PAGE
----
FDA Releases Guidance Documents for Fiber, Added Sugars, RACCs

FDA Releases Guidance Documents for Fiber, Added Sugars, RACCs

In a Press Release issued March 1, 2018, the FDA announced the release of several guidance documents on dietary fiber and other key issues related to the new Nutrition Facts labeling laws, and there are a few important changes.

Editor’s note: this post was originally published on March 2, 2018, and has been updated for accuracy and comprehensiveness.

Dietary Fiber

The definition for dietary fiber established in the Nutrition and Supplement Facts Label Final Rule document (May 2016) was meant to ensure that only beneficial dietary fiber (fiber with a proven positive impact on human health) could be listed as fiber on the nutrition facts panel.

In the newly released guidance documents, the FDA said they will consider the results of research studies involving participants who have a disease that might be positively impacted by the consumption of beneficial fiber (i.e. diabetes) when deciding whether or not a specific type of dietary fiber is beneficial. This is a change from the draft science review guidance which initially only factored in studies based on “healthy” individuals (without disease).

Added Sugars

The FDA is now opening a comment period to discuss using the “†” symbol on certain maple syrup and honey products to clarify for consumers that these are pure products without additional Added Sugars (such as corn syrup) or for cranberry products that need a small amount of sugar for taste.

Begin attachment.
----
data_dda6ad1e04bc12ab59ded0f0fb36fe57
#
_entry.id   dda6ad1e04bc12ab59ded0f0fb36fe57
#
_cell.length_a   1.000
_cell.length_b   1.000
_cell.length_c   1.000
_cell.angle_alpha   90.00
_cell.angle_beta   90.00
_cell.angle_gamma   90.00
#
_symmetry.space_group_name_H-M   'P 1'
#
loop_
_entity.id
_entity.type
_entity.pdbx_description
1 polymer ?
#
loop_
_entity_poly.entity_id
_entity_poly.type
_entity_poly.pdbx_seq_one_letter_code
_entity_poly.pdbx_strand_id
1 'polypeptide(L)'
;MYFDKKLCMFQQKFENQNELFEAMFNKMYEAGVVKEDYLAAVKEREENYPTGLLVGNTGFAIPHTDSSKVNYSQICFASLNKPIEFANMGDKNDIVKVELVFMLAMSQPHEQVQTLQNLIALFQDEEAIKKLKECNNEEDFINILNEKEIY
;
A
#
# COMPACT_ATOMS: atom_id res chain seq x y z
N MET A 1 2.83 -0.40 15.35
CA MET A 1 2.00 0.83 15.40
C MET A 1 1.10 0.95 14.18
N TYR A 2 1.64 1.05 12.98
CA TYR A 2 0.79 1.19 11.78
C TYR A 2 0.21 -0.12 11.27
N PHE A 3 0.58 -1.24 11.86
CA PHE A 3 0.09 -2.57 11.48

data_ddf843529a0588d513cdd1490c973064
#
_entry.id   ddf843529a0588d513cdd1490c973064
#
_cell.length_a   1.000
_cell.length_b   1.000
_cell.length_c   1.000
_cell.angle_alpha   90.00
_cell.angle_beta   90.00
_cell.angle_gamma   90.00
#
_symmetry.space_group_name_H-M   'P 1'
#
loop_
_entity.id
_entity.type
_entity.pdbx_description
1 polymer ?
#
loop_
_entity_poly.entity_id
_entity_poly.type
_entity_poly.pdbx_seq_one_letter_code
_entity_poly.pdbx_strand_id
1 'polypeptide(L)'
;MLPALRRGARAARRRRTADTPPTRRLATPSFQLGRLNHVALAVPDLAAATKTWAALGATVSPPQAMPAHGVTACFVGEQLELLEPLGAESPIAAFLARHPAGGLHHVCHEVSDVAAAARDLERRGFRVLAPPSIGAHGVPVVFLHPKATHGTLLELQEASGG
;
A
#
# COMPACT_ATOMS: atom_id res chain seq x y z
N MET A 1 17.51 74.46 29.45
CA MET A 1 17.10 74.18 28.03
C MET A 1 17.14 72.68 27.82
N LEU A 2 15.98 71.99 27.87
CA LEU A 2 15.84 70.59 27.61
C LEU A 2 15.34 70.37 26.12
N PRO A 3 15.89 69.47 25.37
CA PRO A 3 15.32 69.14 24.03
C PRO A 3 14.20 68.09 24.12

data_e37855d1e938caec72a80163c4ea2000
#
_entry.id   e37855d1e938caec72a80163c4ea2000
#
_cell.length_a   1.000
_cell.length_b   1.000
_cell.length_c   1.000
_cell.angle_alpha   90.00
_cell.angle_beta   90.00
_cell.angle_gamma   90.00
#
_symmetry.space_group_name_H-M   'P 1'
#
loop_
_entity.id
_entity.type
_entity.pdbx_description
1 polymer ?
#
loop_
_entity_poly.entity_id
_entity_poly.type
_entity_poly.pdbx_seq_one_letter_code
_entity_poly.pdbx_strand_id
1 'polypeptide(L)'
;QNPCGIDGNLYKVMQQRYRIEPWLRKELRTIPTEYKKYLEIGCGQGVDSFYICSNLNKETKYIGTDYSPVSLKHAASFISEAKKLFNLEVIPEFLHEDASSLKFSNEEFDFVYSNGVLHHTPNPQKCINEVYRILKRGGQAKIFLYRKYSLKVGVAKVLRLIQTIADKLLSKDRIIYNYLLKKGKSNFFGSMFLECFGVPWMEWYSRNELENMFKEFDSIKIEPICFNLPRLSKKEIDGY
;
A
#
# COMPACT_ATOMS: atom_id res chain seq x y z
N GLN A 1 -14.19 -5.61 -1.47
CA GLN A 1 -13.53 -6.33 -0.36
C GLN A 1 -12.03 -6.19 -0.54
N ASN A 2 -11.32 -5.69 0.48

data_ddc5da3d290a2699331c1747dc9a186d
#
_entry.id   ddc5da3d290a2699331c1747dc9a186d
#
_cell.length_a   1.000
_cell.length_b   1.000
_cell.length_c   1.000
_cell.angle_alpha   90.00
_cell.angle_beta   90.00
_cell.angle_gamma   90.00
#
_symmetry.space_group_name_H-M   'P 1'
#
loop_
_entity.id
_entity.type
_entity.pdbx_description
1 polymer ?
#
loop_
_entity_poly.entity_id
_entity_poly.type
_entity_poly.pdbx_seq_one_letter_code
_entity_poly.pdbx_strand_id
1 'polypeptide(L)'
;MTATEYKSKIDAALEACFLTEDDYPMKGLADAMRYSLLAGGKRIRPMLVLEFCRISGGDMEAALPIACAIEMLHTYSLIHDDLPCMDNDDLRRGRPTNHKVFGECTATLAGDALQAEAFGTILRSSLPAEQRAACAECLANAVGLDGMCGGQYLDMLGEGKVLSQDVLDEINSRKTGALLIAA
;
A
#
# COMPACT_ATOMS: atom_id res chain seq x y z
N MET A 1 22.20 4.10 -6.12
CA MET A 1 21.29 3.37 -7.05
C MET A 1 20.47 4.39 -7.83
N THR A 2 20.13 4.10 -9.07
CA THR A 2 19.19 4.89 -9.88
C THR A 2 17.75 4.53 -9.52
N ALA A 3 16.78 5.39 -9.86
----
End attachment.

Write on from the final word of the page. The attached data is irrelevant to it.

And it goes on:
From the FDA:

Given the concerns outlined earlier regarding the added sugars declaration on pure honey, pure maple syrup, and certain cranberry products described here (dried cranberries and cranberry juice sweetened with added sugars that provide an amount of total sugars in a serving that does not exceed the level of total sugars in a serving of a comparable product with no added sugars), we intend to exercise enforcement discretion for such products to use a “†” symbol immediately following the added sugars percent Daily Value.

Cranberry product example:

† Sugars added to improve the palatability of naturally tart cranberries.  The 2015-20 Dietary Guidelines for Americans state that there is room for limited amounts of Added Sugars in the diet, especially from nutrient dense food like naturally tart cranberries.

Honey (or maple syrup) example:

† All these sugars are naturally occurring in honey. 

RACCs and Serving Size

The FDA has also issued final guidance on the RACCs and a small entity compliance guide for the Serving Size final rule.

The February 2018 guidance document included updates to the Reference Amounts Customarily Consumed: List of Products for Each Product Category: Guidance for the industry. The original document provided examples of products in each category and the 2018 update includes additional examples by category.

Guidance Documents


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